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The General Election is over – so what happens now?

After a six-week long campaign, millions of votes have been cast and counted and the results are in. As the polls have predicted for some time, Sir Keir Starmer has become the new UK Prime Minister, with Labour claiming majority in the House of Commons with 409 seats.

The Conservatives will move into opposition after 14 years in government, while the Liberal Democrats made gains and the Scottish National party lost seats. The Green Party, which only had one MP in the previous Parliament, gained three more. 

Members of the Cabinet will be announced today, with Steve Reed expected to retain the Environment, Food and Rural Affairs portfolio he held in opposition. Junior posts in the government, including animal welfare and fisheries, will be announced over the weekend. Watch the Crustacean Compassion social media channels for details as the announcements are made. 

Much of the General Election campaign was dominated by discussions about the economy and the cost of living – with very few parties speaking at length about the environment and even less about animal welfare. That made our supporters’ emails to candidates even more important – and we’re thrilled that over 4,000 emails went to candidates through our online action.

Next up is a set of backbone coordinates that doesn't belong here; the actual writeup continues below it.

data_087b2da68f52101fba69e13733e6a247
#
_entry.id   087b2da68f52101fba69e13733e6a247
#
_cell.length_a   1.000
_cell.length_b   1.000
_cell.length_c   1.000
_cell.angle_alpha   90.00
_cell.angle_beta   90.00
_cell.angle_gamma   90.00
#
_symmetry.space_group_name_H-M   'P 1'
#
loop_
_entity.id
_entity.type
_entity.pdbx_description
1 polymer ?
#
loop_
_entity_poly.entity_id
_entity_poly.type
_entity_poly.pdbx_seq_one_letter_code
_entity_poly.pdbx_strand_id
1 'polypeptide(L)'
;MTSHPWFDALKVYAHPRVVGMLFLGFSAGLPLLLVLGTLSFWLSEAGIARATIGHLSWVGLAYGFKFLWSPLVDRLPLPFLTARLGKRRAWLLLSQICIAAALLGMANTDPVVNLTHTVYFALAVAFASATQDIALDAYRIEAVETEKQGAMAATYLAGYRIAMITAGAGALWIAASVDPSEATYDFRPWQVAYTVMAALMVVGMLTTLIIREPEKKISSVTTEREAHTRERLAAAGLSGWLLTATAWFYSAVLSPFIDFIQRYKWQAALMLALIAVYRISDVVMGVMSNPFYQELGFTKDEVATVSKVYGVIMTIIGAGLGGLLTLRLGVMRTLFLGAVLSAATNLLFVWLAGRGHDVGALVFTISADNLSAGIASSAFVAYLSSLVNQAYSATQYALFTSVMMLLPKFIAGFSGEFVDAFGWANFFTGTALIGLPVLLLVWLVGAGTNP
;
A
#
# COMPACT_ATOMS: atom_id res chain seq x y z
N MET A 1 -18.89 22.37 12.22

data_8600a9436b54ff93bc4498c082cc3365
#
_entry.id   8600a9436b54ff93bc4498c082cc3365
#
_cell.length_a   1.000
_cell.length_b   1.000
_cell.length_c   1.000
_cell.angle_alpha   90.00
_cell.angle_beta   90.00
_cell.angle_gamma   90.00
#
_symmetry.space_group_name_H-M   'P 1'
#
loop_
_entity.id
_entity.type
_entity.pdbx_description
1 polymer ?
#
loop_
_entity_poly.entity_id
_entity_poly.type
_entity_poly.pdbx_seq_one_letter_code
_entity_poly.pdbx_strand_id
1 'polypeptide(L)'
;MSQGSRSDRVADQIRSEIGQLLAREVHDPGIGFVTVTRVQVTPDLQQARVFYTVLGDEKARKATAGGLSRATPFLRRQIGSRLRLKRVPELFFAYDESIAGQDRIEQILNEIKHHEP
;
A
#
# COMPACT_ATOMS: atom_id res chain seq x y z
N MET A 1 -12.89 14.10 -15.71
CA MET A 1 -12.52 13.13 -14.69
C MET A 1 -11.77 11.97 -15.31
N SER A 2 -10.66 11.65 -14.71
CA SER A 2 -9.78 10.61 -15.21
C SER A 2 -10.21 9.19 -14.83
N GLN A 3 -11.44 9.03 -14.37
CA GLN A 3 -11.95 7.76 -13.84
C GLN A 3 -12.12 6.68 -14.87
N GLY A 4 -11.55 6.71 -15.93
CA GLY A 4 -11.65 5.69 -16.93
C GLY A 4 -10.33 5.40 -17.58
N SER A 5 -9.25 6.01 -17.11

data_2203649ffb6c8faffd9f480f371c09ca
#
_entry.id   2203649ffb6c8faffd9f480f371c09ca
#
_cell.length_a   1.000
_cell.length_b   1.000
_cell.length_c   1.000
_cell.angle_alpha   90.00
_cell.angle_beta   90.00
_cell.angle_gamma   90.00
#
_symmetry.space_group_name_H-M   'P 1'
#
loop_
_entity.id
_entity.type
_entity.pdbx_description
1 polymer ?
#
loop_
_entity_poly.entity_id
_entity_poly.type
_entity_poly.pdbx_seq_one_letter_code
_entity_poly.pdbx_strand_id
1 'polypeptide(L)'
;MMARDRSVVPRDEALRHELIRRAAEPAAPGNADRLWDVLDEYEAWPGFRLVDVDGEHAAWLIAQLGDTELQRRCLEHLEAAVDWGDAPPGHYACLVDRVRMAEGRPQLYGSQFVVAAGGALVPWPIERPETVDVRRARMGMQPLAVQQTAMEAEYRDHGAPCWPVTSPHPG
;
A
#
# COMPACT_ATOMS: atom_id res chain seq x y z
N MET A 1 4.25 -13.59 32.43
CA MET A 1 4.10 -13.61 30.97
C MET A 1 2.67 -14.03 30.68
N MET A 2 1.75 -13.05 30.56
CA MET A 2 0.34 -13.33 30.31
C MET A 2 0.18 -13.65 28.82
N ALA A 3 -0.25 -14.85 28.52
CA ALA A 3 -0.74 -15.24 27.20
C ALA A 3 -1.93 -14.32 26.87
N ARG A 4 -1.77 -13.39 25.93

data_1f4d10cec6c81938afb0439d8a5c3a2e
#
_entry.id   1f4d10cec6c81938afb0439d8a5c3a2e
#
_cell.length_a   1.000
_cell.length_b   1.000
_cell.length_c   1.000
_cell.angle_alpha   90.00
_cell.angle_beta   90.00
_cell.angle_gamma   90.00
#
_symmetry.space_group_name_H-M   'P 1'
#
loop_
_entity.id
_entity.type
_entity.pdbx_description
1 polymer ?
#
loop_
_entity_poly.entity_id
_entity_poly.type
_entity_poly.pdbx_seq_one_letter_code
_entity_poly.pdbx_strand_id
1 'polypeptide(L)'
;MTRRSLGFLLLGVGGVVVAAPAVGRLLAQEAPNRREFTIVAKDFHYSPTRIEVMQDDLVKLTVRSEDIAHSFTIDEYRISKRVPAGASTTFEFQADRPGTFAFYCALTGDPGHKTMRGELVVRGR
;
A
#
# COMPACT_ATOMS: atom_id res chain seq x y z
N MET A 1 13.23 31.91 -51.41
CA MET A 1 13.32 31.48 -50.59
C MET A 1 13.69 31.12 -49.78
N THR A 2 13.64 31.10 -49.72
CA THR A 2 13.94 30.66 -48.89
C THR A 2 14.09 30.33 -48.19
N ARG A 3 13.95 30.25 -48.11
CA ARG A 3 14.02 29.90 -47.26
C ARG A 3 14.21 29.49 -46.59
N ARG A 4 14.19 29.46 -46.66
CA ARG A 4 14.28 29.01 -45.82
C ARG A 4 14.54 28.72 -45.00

Over the campaign we also directly contacted over 3,700 candidates from all parties standing in all parts of the UK, asking them to commit to our five key asks. Over 200 of them told us that they would be a voice for decapods in the House of Commons, and now that some have been selected, we will be contacting them in the coming days to offer our congratulations and start the work of improving the welfare of decapods. 

There are hundreds of new MPs entering Parliament after the election, and like in any new job, it will take them a while to get the basics they need to start work. While we don’t all start a job by swearing our allegiance to the King and his heirs, MPs will need a desk, email address and to sort staff for their offices before the autumn. 

As well as talking to new MPs, we’ll also continue to discuss decapod welfare improvements with civil servants – who have not been able to speak to campaigners during the General Election campaign. We will also continue to work with the Vote for Animals coalition as part of efforts to build a broad coalition of MPs working to improve animal welfare across the board. 

The changes we are asking for, which will enhance welfare for millions of animals in the UK every year, will cost the government nothing and do not need to go through Parliament. We hope that the new government will act quickly to improve the welfare of these animals. 


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